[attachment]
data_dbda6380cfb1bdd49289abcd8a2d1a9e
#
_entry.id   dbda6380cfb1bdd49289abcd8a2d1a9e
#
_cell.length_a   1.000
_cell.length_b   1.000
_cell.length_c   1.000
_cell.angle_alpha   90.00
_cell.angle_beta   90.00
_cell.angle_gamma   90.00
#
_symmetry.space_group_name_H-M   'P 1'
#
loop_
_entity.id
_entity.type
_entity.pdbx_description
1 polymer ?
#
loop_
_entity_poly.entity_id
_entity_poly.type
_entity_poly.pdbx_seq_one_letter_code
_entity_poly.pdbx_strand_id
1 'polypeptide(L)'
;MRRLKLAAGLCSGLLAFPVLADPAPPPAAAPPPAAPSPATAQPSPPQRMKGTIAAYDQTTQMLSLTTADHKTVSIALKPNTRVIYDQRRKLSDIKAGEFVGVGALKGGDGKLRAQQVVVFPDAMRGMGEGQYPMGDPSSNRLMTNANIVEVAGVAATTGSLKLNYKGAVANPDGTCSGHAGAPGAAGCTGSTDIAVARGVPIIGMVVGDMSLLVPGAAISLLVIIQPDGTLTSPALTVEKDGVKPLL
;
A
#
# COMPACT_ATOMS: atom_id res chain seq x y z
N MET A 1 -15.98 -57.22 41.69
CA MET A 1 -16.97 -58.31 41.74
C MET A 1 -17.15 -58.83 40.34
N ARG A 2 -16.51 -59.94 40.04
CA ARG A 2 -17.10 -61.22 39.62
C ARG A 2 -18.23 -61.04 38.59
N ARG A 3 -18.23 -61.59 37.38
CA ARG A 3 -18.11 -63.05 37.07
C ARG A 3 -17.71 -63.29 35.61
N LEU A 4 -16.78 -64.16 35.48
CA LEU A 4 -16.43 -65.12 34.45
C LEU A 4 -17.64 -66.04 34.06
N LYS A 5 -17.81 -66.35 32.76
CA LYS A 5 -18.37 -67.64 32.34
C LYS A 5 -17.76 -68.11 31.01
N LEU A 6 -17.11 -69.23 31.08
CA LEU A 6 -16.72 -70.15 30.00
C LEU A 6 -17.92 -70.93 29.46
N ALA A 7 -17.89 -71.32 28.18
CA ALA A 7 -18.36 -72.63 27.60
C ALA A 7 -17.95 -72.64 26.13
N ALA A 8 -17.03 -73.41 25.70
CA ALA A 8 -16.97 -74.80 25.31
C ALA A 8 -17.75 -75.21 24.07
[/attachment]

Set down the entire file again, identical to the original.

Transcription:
data_dbda6380cfb1bdd49289abcd8a2d1a9e
#
_entry.id   dbda6380cfb1bdd49289abcd8a2d1a9e
#
_cell.length_a   1.000
_cell.length_b   1.000
_cell.length_c   1.000
_cell.angle_alpha   90.00
_cell.angle_beta   90.00
_cell.angle_gamma   90.00
#
_symmetry.space_group_name_H-M   'P 1'
#
loop_
_entity.id
_entity.type
_entity.pdbx_description
1 polymer ?
#
loop_
_entity_poly.entity_id
_entity_poly.type
_entity_poly.pdbx_seq_one_letter_code
_entity_poly.pdbx_strand_id
1 'polypeptide(L)'
;MRRLKLAAGLCSGLLAFPVLADPAPPPAAAPPPAAPSPATAQPSPPQRMKGTIAAYDQTTQMLSLTTADHKTVSIALKPNTRVIYDQRRKLSDIKAGEFVGVGALKGGDGKLRAQQVVVFPDAMRGMGEGQYPMGDPSSNRLMTNANIVEVAGVAATTGSLKLNYKGAVANPDGTCSGHAGAPGAAGCTGSTDIAVARGVPIIGMVVGDMSLLVPGAAISLLVIIQPDGTLTSPALTVEKDGVKPLL
;
A
#
# COMPACT_ATOMS: atom_id res chain seq x y z
N MET A 1 -15.98 -57.22 41.69
CA MET A 1 -16.97 -58.31 41.74
C MET A 1 -17.15 -58.83 40.34
N ARG A 2 -16.51 -59.94 40.04
CA ARG A 2 -17.10 -61.22 39.62
C ARG A 2 -18.23 -61.04 38.59
N ARG A 3 -18.23 -61.59 37.38
CA ARG A 3 -18.11 -63.05 37.07
C ARG A 3 -17.71 -63.29 35.61
N LEU A 4 -16.78 -64.16 35.48
CA LEU A 4 -16.43 -65.12 34.45
C LEU A 4 -17.64 -66.04 34.06
N LYS A 5 -17.81 -66.35 32.76
CA LYS A 5 -18.37 -67.64 32.34
C LYS A 5 -17.76 -68.11 31.01
N LEU A 6 -17.11 -69.23 31.08
CA LEU A 6 -16.72 -70.15 30.00
C LEU A 6 -17.92 -70.93 29.46
N ALA A 7 -17.89 -71.32 28.18
CA ALA A 7 -18.36 -72.63 27.60
C ALA A 7 -17.95 -72.64 26.13
N ALA A 8 -17.03 -73.41 25.70
CA ALA A 8 -16.97 -74.80 25.31
C ALA A 8 -17.75 -75.21 24.07